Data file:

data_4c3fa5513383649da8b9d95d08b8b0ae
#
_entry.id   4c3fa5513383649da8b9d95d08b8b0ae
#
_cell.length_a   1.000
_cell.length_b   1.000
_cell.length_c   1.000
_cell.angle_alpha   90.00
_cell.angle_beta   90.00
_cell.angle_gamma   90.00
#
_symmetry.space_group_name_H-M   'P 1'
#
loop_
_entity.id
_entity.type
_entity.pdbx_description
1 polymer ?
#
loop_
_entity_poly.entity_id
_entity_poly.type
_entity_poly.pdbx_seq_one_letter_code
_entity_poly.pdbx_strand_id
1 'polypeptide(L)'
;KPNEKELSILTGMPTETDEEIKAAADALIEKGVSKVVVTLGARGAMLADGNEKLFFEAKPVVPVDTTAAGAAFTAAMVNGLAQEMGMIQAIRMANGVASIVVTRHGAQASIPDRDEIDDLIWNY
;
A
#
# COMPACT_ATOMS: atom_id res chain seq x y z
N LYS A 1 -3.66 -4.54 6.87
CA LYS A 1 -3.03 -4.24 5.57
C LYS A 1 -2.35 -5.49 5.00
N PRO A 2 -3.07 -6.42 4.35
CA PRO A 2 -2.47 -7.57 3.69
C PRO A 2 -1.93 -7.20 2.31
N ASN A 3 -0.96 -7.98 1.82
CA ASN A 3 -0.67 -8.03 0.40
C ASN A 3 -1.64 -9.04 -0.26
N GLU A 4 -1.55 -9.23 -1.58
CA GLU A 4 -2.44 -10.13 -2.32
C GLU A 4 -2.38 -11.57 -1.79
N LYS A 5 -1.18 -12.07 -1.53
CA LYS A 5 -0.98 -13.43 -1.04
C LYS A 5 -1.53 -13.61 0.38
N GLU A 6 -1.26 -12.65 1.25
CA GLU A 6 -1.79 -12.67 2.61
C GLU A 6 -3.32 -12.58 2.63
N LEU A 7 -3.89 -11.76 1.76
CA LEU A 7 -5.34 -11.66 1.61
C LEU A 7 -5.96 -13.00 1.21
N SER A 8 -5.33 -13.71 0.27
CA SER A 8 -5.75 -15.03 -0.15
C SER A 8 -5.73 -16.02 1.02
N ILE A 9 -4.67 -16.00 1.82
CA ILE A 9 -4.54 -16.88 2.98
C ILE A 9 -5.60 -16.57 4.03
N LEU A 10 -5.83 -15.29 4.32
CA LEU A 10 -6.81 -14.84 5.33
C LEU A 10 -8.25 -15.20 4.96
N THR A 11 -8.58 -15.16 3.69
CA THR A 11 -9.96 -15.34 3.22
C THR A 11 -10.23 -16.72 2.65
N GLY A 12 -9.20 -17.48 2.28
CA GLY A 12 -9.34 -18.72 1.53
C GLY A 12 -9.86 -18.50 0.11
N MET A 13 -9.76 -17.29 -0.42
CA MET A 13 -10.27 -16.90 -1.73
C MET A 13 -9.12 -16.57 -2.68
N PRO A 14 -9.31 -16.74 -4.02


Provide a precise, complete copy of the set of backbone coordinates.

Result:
data_4c3fa5513383649da8b9d95d08b8b0ae
#
_entry.id   4c3fa5513383649da8b9d95d08b8b0ae
#
_cell.length_a   1.000
_cell.length_b   1.000
_cell.length_c   1.000
_cell.angle_alpha   90.00
_cell.angle_beta   90.00
_cell.angle_gamma   90.00
#
_symmetry.space_group_name_H-M   'P 1'
#
loop_
_entity.id
_entity.type
_entity.pdbx_description
1 polymer ?
#
loop_
_entity_poly.entity_id
_entity_poly.type
_entity_poly.pdbx_seq_one_letter_code
_entity_poly.pdbx_strand_id
1 'polypeptide(L)'
;KPNEKELSILTGMPTETDEEIKAAADALIEKGVSKVVVTLGARGAMLADGNEKLFFEAKPVVPVDTTAAGAAFTAAMVNGLAQEMGMIQAIRMANGVASIVVTRHGAQASIPDRDEIDDLIWNY
;
A
#
# COMPACT_ATOMS: atom_id res chain seq x y z
N LYS A 1 -3.66 -4.54 6.87
CA LYS A 1 -3.03 -4.24 5.57
C LYS A 1 -2.35 -5.49 5.00
N PRO A 2 -3.07 -6.42 4.35
CA PRO A 2 -2.47 -7.57 3.69
C PRO A 2 -1.93 -7.20 2.31
N ASN A 3 -0.96 -7.98 1.82
CA ASN A 3 -0.67 -8.03 0.40
C ASN A 3 -1.64 -9.04 -0.26
N GLU A 4 -1.55 -9.23 -1.58
CA GLU A 4 -2.44 -10.13 -2.32
C GLU A 4 -2.38 -11.57 -1.79
N LYS A 5 -1.18 -12.07 -1.53
CA LYS A 5 -0.98 -13.43 -1.04
C LYS A 5 -1.53 -13.61 0.38
N GLU A 6 -1.26 -12.65 1.25
CA GLU A 6 -1.79 -12.67 2.61
C GLU A 6 -3.32 -12.58 2.63
N LEU A 7 -3.89 -11.76 1.76
CA LEU A 7 -5.34 -11.66 1.61
C LEU A 7 -5.96 -13.00 1.21
N SER A 8 -5.33 -13.71 0.27
CA SER A 8 -5.75 -15.03 -0.15
C SER A 8 -5.73 -16.02 1.02
N ILE A 9 -4.67 -16.00 1.82
CA ILE A 9 -4.54 -16.88 2.98
C ILE A 9 -5.60 -16.57 4.03
N LEU A 10 -5.83 -15.29 4.32
CA LEU A 10 -6.81 -14.84 5.33
C LEU A 10 -8.25 -15.20 4.96
N THR A 11 -8.58 -15.16 3.69
CA THR A 11 -9.96 -15.34 3.22
C THR A 11 -10.23 -16.72 2.65
N GLY A 12 -9.20 -17.48 2.28
CA GLY A 12 -9.34 -18.72 1.53
C GLY A 12 -9.86 -18.50 0.11
N MET A 13 -9.76 -17.29 -0.42
CA MET A 13 -10.27 -16.90 -1.73
C MET A 13 -9.12 -16.57 -2.68
N PRO A 14 -9.31 -16.74 -4.02